This month it is all about the Road to Baby. Fertility expert Dr Wanjiru Ndegwa and I have looked at the main causes of infertility in women and last week she answered some of your questions. If you have more, please send them to [email protected]
This week, we look at the main causes of infertility in men and I spoke to Dr Mburugu, a urologist based at Aga Khan Hospital in Parklands, Nairobi. He says there are two types of infertility in men: non-obstructive and obstructive.
With non-obstructive infertility, a man produces the normal amount of semen (2-5ml] but it has little of no sperm in it. Alternatively, the ejaculate may have sperm but it is impaired or abnormal so that it does not move fast enough; or the sperm count is very low so that chances of one sperm making it to the egg and fertilising it are drastically reduced.
1. Sexually Transmitted Infections – chlamydia and gonorrhoea are the main culprits here because they are sometimes asymptomatic. These infections can go unnoticed and cause scarring that blocks a man’s epididymis or vas deferens so that sperm though produced cannot reach the penis and ultimately the woman’s cervix during intercourse. This can be solved through assisted fertilisation.
Genital tuberculosis can also block these tiny tubes and hinder movement of sperm.
2. About 10 to 30 per cent of boys with mumps will have their testes affected. Unfortunately, there is very little a doctor can do here.
3. Injuries like a twisted testicle can cause infertility if they go untreated for more than six hours. Any swelling or acute pain in the testes should be treated immediately.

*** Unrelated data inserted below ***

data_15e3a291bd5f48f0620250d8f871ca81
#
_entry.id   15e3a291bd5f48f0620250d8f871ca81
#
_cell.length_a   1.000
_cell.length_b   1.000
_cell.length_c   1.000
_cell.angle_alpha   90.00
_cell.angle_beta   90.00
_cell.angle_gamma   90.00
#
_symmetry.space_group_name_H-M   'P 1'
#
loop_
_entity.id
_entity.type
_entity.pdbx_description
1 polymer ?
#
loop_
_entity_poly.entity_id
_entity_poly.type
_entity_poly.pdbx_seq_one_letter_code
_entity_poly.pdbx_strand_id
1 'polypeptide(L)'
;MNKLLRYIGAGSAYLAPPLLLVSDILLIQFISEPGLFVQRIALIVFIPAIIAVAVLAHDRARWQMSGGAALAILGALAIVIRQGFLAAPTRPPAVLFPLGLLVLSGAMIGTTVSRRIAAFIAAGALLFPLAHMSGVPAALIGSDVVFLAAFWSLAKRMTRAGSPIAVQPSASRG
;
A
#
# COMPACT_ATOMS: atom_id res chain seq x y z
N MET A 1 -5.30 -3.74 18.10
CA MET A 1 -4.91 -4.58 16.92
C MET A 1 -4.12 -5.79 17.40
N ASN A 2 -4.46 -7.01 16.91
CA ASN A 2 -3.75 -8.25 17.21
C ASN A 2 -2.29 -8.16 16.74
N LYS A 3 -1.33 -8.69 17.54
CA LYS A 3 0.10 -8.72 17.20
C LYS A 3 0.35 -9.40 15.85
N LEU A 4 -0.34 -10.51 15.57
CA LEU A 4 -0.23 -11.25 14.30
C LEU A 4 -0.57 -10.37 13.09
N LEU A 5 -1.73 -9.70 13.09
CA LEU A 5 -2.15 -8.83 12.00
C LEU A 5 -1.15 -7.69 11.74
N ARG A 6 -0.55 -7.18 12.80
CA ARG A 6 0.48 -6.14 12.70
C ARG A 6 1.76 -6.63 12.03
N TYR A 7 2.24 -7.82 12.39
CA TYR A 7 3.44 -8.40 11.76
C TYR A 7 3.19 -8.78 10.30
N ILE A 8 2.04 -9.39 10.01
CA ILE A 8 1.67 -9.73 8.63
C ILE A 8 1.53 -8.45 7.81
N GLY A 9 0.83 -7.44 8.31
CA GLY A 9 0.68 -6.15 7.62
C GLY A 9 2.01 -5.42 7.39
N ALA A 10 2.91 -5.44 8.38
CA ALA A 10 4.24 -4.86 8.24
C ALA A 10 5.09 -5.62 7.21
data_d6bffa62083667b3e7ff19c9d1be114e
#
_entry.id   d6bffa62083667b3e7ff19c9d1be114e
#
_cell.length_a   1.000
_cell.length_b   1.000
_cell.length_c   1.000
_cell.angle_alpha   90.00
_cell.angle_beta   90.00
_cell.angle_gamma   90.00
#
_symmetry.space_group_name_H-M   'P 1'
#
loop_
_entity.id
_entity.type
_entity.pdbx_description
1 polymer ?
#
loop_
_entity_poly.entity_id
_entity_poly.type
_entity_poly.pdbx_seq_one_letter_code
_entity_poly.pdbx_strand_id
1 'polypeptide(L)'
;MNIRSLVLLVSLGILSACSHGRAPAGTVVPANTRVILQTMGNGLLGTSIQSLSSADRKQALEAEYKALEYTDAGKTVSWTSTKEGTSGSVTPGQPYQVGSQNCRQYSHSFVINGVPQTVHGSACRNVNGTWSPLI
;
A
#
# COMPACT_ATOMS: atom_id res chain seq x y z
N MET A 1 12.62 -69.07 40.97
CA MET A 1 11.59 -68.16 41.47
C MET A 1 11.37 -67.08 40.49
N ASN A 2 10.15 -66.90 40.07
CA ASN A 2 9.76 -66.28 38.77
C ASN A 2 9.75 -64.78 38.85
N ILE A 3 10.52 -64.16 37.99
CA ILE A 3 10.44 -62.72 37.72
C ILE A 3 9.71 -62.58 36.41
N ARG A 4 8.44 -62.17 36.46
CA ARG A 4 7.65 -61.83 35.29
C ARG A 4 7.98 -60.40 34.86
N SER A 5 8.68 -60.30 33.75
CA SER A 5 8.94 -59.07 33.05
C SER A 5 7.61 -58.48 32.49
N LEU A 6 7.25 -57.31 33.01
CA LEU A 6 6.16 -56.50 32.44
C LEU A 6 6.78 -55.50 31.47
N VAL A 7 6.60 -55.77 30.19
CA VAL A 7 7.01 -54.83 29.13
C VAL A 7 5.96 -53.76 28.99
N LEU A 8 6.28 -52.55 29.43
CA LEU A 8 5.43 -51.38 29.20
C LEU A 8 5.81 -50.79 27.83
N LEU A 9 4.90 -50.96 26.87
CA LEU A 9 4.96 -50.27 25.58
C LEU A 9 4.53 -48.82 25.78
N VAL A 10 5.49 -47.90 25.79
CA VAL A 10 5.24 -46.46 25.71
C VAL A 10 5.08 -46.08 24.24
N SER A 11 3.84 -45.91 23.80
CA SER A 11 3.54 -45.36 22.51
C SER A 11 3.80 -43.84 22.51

Anything that affects the cardiovascular system will affect a man’s sexual performance and, by extension, his fertility. Clogged arteries from a very fatty diet, diabetes, high blood pressure, these all affect a man’s ability to raise and maintain an erection which is mandatory for the delivery of sperm into a woman’s vagina during intercourse. Cigarette smoking, high alcohol intake and a lack of exercise all contribute to poor cardiovascular health which makes it difficult for the penis to fill up with blood and get hard.
Testicles hang outside of the body cavity because the ultimate temperature for sperm production is lower than that of the rest of the body. Heat is not a friend to sperm production so tight underwear, saunas and sitting for long periods of time are not advised if you and your partner are trying to conceive.
A large waistline will not only make you less attractive to women, but that abdominal fat will actually convert the male hormone testosterone to oestrogen, decreasing your libido and even making you depressed.
Good luck in your baby making, and yes, I agree Valentine is a strong name for a girl and a lovely one for a boy.